So what does this all mean? Well, current mortgage rates are 4.65% on 30-year, fixed-rate loans. If they increase by just one full percentage point, it costs typical home buyers an additional $147 a month—or almost $53,000—over a 30-year period. (This assumes that a home is about $300,000 with a 20% down payment.)
Even much smaller increases really add up. If mortgage rates tick up by just 0.05%, it can cost typical buyers $2,600 or more over the life of their 30-year loans.
Rates are expected to rise to between 5.5% and 6% over the next two years if the economy keeps humming along, according to Len Kiefer, deputy chief economist at Freddie Mac.
Those escalations can make it harder for buyers to qualify for loans on the abodes of their dreams, forcing some to purchase smaller residences, fixer-uppers, or properties in less desirable or farther-out neighborhoods as a result. Some may even be priced out of the market altogether.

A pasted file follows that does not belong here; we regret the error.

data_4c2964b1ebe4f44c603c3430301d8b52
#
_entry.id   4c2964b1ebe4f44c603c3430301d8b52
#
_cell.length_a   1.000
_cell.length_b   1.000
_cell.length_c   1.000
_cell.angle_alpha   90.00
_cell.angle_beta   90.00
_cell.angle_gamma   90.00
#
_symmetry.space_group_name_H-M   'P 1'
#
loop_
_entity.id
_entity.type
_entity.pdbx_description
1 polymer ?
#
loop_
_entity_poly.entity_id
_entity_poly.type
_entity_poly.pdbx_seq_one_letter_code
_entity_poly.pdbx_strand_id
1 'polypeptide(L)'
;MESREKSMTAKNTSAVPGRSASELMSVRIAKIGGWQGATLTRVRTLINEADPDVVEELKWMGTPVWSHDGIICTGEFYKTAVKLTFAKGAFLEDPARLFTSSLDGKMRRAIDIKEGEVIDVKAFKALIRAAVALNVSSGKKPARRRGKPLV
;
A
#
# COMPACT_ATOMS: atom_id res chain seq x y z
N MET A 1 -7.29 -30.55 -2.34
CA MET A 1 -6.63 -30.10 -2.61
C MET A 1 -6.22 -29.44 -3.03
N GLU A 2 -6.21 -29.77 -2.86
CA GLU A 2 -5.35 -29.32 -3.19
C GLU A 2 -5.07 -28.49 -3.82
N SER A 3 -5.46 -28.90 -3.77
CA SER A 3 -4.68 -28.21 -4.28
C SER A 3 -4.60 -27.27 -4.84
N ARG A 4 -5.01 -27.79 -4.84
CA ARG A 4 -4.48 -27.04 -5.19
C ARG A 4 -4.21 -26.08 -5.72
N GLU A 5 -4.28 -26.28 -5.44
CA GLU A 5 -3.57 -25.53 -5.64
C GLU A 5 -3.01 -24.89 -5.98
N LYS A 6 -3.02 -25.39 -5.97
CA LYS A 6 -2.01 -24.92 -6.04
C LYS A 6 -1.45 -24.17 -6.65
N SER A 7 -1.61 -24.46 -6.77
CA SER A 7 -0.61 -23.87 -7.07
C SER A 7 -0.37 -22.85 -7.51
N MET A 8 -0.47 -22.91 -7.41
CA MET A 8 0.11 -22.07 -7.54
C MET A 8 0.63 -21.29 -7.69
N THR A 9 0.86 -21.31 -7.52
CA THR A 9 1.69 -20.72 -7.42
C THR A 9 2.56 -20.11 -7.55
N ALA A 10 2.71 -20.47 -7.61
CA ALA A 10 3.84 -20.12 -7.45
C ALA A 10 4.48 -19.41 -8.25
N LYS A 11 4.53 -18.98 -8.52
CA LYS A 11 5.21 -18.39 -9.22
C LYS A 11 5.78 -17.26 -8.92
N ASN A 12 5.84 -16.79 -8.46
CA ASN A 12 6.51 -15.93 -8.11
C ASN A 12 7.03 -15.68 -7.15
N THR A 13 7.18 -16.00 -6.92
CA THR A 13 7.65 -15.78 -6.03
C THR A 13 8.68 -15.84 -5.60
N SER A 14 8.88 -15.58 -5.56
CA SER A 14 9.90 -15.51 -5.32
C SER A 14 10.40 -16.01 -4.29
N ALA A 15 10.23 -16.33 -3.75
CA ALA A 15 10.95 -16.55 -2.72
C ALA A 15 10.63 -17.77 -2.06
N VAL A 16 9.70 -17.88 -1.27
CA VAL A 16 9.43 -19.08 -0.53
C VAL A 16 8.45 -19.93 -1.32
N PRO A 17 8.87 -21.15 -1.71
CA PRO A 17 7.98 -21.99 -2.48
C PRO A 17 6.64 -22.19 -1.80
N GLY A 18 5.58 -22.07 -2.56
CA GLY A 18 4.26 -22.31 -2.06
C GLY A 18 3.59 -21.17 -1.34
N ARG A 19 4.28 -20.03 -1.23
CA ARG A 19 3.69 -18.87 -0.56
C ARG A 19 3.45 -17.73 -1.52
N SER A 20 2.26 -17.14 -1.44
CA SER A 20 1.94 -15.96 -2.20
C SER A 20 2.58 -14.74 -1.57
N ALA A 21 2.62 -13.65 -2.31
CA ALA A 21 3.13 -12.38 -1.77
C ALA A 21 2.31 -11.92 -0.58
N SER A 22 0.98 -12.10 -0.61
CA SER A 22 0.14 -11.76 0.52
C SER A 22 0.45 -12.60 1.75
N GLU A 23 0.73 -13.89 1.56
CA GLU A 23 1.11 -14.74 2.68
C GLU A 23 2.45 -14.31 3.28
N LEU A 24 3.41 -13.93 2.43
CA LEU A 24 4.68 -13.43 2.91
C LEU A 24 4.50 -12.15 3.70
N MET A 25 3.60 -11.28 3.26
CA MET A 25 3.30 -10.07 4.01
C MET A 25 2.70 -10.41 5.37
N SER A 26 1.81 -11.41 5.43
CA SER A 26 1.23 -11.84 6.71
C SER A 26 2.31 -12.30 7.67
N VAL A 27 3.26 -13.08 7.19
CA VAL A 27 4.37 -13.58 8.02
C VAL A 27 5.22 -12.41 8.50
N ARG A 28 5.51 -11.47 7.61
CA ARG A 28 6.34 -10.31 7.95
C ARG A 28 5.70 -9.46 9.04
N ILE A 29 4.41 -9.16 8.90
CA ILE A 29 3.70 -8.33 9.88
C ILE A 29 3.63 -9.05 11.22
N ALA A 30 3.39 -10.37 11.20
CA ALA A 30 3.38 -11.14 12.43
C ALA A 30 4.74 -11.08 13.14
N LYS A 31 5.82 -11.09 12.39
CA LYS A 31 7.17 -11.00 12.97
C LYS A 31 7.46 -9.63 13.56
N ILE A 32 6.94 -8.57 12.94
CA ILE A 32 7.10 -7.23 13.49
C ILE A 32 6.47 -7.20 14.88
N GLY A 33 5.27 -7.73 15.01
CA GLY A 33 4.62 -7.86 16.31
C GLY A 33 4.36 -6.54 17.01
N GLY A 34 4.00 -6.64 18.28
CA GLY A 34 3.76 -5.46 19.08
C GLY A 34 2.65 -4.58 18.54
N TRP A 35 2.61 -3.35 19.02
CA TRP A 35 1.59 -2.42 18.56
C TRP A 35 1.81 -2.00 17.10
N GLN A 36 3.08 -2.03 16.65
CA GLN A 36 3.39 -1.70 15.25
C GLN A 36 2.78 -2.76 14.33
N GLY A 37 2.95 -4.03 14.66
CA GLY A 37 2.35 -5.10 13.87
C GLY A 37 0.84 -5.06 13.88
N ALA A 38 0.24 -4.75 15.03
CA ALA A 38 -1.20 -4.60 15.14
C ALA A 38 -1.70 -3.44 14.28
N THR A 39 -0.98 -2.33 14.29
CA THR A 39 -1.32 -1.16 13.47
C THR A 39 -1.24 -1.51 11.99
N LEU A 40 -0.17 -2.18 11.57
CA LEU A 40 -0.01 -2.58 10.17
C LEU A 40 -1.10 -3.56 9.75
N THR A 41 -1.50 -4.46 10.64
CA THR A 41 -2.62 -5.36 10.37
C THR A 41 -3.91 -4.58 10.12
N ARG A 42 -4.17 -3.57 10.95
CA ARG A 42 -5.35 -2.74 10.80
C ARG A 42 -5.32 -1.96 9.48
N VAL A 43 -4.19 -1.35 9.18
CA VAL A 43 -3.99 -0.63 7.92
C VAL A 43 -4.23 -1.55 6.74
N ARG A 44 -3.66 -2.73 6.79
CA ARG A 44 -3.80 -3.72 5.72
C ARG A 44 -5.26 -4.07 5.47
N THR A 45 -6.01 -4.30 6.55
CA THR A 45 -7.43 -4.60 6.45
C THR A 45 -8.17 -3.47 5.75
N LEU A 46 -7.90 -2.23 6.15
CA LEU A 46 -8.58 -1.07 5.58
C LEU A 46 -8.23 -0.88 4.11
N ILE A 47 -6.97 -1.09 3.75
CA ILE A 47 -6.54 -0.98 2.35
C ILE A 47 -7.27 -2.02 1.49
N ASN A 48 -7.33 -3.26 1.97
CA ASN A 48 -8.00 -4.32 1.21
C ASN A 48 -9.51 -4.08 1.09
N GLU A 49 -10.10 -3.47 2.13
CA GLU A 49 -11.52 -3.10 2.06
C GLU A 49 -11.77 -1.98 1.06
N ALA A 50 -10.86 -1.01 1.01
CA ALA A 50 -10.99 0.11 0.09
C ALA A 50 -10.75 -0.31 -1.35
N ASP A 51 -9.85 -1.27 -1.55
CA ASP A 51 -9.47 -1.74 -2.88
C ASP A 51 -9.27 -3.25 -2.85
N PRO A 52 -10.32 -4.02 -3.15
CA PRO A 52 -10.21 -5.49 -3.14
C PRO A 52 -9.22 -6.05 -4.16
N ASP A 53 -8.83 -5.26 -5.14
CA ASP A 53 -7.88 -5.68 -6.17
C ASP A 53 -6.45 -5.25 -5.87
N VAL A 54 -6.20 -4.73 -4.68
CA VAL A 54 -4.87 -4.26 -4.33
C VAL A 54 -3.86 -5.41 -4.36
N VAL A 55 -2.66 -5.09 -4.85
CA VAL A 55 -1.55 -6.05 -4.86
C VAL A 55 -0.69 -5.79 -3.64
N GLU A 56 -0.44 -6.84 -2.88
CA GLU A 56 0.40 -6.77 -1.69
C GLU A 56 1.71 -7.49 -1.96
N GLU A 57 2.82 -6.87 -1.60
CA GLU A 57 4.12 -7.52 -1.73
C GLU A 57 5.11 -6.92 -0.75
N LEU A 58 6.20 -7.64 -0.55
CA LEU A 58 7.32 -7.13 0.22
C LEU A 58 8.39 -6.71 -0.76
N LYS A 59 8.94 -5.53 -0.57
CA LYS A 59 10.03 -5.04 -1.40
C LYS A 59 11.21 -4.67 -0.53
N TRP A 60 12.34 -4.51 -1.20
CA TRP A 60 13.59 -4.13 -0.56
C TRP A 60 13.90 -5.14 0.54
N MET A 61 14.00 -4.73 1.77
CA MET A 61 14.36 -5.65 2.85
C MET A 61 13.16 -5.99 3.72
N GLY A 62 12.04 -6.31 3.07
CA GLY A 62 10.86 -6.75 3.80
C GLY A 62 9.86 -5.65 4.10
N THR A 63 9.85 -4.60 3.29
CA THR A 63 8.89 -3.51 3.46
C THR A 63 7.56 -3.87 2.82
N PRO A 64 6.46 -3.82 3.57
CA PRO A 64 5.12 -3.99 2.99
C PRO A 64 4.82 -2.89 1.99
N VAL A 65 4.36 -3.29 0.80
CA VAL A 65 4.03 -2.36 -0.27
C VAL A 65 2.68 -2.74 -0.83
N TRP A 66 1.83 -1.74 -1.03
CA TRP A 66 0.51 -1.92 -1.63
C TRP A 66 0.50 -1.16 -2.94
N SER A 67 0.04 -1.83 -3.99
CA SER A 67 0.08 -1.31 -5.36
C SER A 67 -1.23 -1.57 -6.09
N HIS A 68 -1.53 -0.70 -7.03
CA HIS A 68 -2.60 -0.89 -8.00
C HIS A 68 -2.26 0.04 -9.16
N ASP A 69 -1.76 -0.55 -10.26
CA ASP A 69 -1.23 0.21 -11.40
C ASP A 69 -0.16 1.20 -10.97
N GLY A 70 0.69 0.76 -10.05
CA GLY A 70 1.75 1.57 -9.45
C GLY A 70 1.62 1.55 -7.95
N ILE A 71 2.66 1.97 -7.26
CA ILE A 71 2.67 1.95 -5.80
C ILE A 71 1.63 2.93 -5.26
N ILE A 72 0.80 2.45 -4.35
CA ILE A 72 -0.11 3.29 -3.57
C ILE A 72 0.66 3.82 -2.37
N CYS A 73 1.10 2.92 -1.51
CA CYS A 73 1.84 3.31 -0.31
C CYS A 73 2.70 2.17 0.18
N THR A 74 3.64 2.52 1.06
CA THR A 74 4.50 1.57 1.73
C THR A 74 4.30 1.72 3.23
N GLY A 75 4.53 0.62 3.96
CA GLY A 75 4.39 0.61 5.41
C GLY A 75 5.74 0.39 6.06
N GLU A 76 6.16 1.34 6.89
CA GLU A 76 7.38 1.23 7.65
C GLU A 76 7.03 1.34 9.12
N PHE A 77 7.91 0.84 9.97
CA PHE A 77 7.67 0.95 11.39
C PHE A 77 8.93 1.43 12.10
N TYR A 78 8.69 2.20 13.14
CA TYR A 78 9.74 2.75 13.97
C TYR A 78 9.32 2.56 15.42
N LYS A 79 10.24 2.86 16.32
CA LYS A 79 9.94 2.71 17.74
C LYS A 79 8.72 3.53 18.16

But don't panic just yet.
It's important to realize that rates are still low. Yes, they're more than 0.8% higher than they were a year ago, according to Freddie Mac data. But they're nowhere near the peak of 18.63%, in October 1981. So, you know, breathe.
"We've experienced low rates for a very long time," says Kiefer. He pointed out the last time that rates rose above 5% was way back in 2011. "[So] the increases that we've seen are likely to stick."
Mortgage broker Chris Brown has seen fewer buyers seeking loans over the past few months as a result of the increases.
"Buyers are starting to come to the realization that real estate prices have moved up significantly over the last six or seven years and, combined with higher rates, the homes they were once targeting are no longer in their price range," says Brown of CB Investments in Huntington Beach, CA. "It has forced them to either settle for a lesser home than they expected or temporarily put off the home search. [And] a lot more buyers are opting for the latter."